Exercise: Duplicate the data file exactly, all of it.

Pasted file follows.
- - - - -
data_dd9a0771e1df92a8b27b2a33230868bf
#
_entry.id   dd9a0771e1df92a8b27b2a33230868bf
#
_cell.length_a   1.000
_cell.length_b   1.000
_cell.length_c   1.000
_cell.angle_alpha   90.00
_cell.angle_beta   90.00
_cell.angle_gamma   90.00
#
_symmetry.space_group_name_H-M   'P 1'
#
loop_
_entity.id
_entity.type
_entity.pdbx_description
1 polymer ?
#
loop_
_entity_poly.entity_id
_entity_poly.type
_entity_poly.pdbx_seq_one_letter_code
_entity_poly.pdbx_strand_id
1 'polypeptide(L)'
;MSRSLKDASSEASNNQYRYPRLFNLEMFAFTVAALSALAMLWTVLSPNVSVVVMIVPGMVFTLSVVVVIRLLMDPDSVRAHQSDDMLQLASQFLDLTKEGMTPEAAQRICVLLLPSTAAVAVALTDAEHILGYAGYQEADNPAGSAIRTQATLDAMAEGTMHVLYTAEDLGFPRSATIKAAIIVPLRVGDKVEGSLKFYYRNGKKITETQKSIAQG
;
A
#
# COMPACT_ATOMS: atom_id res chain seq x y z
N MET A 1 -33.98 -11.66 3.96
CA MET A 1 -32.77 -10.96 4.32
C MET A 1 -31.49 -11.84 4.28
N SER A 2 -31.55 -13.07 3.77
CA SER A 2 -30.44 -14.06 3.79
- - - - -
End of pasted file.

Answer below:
data_dd9a0771e1df92a8b27b2a33230868bf
#
_entry.id   dd9a0771e1df92a8b27b2a33230868bf
#
_cell.length_a   1.000
_cell.length_b   1.000
_cell.length_c   1.000
_cell.angle_alpha   90.00
_cell.angle_beta   90.00
_cell.angle_gamma   90.00
#
_symmetry.space_group_name_H-M   'P 1'
#
loop_
_entity.id
_entity.type
_entity.pdbx_description
1 polymer ?
#
loop_
_entity_poly.entity_id
_entity_poly.type
_entity_poly.pdbx_seq_one_letter_code
_entity_poly.pdbx_strand_id
1 'polypeptide(L)'
;MSRSLKDASSEASNNQYRYPRLFNLEMFAFTVAALSALAMLWTVLSPNVSVVVMIVPGMVFTLSVVVVIRLLMDPDSVRAHQSDDMLQLASQFLDLTKEGMTPEAAQRICVLLLPSTAAVAVALTDAEHILGYAGYQEADNPAGSAIRTQATLDAMAEGTMHVLYTAEDLGFPRSATIKAAIIVPLRVGDKVEGSLKFYYRNGKKITETQKSIAQG
;
A
#
# COMPACT_ATOMS: atom_id res chain seq x y z
N MET A 1 -33.98 -11.66 3.96
CA MET A 1 -32.77 -10.96 4.32
C MET A 1 -31.49 -11.84 4.28
N SER A 2 -31.55 -13.07 3.77
CA SER A 2 -30.44 -14.06 3.79